Titanic was a white ship--once. Now? Rock the boat.
It's 1912, the era of Jim Crow and lynchings, and a young society woman learns that her grandfather, the grandfather she barely knows, may be passing for white. She has a family. She has a child. She can't be black. She doesn't know how. She follows him onto the newest, safest, biggest ship in the world to find a truth she can live with. But after the iceberg, she has to find the truth from his whole family. And it's more complicated than black and white. More loving, more inspiring...and more dangerous.
SARAH SMITH STARTED TELLING stories as a child in Japan. Her sitter would tell her ghost stories at night, and the next morning she'd act them out on the school bus for an audience of terrified five-year-olds. Back in America, she lived in an unrestored Victorian house, where every morning she would help her grandmother haul coal and break sticks into kindling to light the household stove. She's loved storytelling and history ever since.
She studied English at Harvard, where she spent Saturdays in the library reading mysteries, and film in London and Paris, where she sat next to Peter Cushing at a film show and got to pet Francis Bacon's cat. While teaching English, she got interested in personal computers; she and two friends bought 3 of the first 5 PCs sold in Boston. She realized that software could help her plot bigger stories, and she's never looked back.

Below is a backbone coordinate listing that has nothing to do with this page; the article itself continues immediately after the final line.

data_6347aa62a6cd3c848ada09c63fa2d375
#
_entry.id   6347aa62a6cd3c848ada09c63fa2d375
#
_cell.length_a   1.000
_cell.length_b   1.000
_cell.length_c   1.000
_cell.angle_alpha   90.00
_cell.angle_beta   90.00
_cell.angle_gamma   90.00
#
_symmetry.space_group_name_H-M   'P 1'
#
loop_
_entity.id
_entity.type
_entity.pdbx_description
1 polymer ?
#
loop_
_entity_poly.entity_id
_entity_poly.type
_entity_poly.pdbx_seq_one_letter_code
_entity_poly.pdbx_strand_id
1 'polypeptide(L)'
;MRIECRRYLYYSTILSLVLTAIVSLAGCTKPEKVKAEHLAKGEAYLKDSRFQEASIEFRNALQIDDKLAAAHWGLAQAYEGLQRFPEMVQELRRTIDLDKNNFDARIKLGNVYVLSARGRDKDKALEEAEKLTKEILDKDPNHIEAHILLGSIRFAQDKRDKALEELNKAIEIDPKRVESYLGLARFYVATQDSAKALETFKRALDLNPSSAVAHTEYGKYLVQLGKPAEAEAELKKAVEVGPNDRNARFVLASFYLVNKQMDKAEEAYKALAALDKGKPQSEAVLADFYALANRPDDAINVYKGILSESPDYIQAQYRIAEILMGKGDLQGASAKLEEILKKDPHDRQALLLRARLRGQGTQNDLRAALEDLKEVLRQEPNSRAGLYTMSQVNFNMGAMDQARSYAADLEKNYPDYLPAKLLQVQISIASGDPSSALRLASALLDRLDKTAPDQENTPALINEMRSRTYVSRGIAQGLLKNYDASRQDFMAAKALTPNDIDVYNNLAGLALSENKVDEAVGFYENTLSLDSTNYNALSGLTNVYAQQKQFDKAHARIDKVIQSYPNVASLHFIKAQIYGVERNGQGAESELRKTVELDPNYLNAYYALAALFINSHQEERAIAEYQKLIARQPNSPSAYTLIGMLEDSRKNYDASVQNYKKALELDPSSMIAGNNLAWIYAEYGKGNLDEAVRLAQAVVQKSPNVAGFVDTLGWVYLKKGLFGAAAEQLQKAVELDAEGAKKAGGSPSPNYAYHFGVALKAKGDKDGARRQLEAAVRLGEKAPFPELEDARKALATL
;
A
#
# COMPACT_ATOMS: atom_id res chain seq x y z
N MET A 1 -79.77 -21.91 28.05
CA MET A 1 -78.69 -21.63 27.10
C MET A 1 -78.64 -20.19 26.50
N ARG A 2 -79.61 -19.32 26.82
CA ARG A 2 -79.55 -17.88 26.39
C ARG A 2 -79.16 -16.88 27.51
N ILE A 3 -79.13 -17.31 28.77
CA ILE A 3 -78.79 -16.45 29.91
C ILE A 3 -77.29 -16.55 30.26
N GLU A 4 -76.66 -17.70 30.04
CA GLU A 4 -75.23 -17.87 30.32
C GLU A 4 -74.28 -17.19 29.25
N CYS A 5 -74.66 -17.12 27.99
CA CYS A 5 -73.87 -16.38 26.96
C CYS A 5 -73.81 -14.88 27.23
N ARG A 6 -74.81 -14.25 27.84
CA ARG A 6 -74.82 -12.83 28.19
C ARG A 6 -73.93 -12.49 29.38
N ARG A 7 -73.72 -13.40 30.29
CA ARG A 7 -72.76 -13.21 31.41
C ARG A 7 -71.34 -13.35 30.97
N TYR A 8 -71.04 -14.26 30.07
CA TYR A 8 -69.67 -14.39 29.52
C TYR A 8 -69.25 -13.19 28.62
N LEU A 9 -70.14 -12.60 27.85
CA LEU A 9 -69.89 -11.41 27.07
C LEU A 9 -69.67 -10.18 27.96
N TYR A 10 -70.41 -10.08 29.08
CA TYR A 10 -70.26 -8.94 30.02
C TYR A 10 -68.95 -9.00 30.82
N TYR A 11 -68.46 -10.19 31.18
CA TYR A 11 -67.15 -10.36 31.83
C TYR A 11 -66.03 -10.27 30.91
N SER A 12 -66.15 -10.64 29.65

Her bestselling series of Edwardian mysteries, starring Alexander von Reisden and Perdita Halley, has been published in 14 languages. Two of the books have been named New York Times Notable Books. The Vanished Child, the first book in the series, is being made into a musical in Canada. Sarah's young adult ghost thriller, The Other Side of Dark, has won both the Agatha (for best YA mystery of the year) and the Massachusetts Book Award for best YA book of the year. Her Chasing Shakespeares, a novel about the Shakespeare authorship, has been called "the best novel about the Bard since Nothing like the Sun" (Samuel R. Delany) and has been turned into a play.
Sarah lives in Boston with her family.